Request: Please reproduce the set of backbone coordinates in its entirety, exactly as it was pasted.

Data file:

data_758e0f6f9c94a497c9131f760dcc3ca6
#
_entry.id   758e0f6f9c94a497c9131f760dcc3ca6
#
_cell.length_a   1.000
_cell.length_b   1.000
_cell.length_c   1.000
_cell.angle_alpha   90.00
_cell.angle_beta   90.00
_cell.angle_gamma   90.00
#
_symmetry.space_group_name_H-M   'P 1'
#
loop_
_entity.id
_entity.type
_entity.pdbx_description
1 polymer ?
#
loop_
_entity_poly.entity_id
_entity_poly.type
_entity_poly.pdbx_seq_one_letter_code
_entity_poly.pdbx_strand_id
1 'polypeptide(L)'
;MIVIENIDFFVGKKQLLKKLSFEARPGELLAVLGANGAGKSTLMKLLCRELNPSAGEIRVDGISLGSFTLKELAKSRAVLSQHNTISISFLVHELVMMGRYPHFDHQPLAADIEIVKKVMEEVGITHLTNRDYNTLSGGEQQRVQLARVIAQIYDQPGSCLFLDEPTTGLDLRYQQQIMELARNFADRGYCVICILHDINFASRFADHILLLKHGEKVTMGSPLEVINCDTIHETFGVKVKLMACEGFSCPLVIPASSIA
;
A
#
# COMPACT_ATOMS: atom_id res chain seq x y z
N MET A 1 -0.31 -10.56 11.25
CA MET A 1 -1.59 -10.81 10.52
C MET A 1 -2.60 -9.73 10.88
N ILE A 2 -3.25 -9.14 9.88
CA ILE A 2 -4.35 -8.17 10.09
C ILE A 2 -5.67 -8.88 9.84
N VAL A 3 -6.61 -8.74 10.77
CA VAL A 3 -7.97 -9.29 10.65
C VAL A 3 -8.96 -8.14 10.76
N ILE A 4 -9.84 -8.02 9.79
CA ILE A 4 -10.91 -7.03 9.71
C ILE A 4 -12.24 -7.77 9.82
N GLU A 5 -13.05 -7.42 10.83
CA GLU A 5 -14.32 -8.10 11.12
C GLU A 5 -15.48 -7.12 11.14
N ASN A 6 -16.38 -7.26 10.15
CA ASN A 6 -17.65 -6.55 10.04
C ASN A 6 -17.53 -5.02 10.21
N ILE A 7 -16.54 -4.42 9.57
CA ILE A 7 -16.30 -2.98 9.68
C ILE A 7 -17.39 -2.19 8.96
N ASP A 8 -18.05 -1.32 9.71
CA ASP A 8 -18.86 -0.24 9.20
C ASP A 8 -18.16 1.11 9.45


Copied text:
data_758e0f6f9c94a497c9131f760dcc3ca6
#
_entry.id   758e0f6f9c94a497c9131f760dcc3ca6
#
_cell.length_a   1.000
_cell.length_b   1.000
_cell.length_c   1.000
_cell.angle_alpha   90.00
_cell.angle_beta   90.00
_cell.angle_gamma   90.00
#
_symmetry.space_group_name_H-M   'P 1'
#
loop_
_entity.id
_entity.type
_entity.pdbx_description
1 polymer ?
#
loop_
_entity_poly.entity_id
_entity_poly.type
_entity_poly.pdbx_seq_one_letter_code
_entity_poly.pdbx_strand_id
1 'polypeptide(L)'
;MIVIENIDFFVGKKQLLKKLSFEARPGELLAVLGANGAGKSTLMKLLCRELNPSAGEIRVDGISLGSFTLKELAKSRAVLSQHNTISISFLVHELVMMGRYPHFDHQPLAADIEIVKKVMEEVGITHLTNRDYNTLSGGEQQRVQLARVIAQIYDQPGSCLFLDEPTTGLDLRYQQQIMELARNFADRGYCVICILHDINFASRFADHILLLKHGEKVTMGSPLEVINCDTIHETFGVKVKLMACEGFSCPLVIPASSIA
;
A
#
# COMPACT_ATOMS: atom_id res chain seq x y z
N MET A 1 -0.31 -10.56 11.25
CA MET A 1 -1.59 -10.81 10.52
C MET A 1 -2.60 -9.73 10.88
N ILE A 2 -3.25 -9.14 9.88
CA ILE A 2 -4.35 -8.17 10.09
C ILE A 2 -5.67 -8.88 9.84
N VAL A 3 -6.61 -8.74 10.77
CA VAL A 3 -7.97 -9.29 10.65
C VAL A 3 -8.96 -8.14 10.76
N ILE A 4 -9.84 -8.02 9.79
CA ILE A 4 -10.91 -7.03 9.71
C ILE A 4 -12.24 -7.77 9.82
N GLU A 5 -13.05 -7.42 10.83
CA GLU A 5 -14.32 -8.10 11.12
C GLU A 5 -15.48 -7.12 11.14
N ASN A 6 -16.38 -7.26 10.15
CA ASN A 6 -17.65 -6.55 10.04
C ASN A 6 -17.53 -5.02 10.21
N ILE A 7 -16.54 -4.42 9.57
CA ILE A 7 -16.30 -2.98 9.68
C ILE A 7 -17.39 -2.19 8.96
N ASP A 8 -18.05 -1.32 9.71
CA ASP A 8 -18.86 -0.24 9.20
C ASP A 8 -18.16 1.11 9.45